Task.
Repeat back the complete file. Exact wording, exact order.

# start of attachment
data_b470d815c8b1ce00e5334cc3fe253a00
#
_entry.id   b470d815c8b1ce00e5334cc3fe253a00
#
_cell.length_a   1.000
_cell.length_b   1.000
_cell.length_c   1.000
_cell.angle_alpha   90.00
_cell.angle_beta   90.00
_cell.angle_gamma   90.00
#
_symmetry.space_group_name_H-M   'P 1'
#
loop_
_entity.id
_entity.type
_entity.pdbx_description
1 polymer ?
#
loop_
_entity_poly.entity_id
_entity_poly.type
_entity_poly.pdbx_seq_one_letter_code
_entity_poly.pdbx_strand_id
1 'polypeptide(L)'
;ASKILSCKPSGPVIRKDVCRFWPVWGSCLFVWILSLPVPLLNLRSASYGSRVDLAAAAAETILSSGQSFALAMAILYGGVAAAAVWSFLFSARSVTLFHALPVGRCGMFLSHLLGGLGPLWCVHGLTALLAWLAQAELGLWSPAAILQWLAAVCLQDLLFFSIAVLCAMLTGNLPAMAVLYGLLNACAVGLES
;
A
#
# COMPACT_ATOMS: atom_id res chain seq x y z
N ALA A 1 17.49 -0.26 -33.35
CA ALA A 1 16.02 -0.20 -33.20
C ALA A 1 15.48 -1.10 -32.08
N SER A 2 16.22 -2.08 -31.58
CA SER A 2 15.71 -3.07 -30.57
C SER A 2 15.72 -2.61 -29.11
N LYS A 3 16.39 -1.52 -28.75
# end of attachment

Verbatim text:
data_b470d815c8b1ce00e5334cc3fe253a00
#
_entry.id   b470d815c8b1ce00e5334cc3fe253a00
#
_cell.length_a   1.000
_cell.length_b   1.000
_cell.length_c   1.000
_cell.angle_alpha   90.00
_cell.angle_beta   90.00
_cell.angle_gamma   90.00
#
_symmetry.space_group_name_H-M   'P 1'
#
loop_
_entity.id
_entity.type
_entity.pdbx_description
1 polymer ?
#
loop_
_entity_poly.entity_id
_entity_poly.type
_entity_poly.pdbx_seq_one_letter_code
_entity_poly.pdbx_strand_id
1 'polypeptide(L)'
;ASKILSCKPSGPVIRKDVCRFWPVWGSCLFVWILSLPVPLLNLRSASYGSRVDLAAAAAETILSSGQSFALAMAILYGGVAAAAVWSFLFSARSVTLFHALPVGRCGMFLSHLLGGLGPLWCVHGLTALLAWLAQAELGLWSPAAILQWLAAVCLQDLLFFSIAVLCAMLTGNLPAMAVLYGLLNACAVGLES
;
A
#
# COMPACT_ATOMS: atom_id res chain seq x y z
N ALA A 1 17.49 -0.26 -33.35
CA ALA A 1 16.02 -0.20 -33.20
C ALA A 1 15.48 -1.10 -32.08
N SER A 2 16.22 -2.08 -31.58
CA SER A 2 15.71 -3.07 -30.57
C SER A 2 15.72 -2.61 -29.11
N LYS A 3 16.39 -1.52 -28.75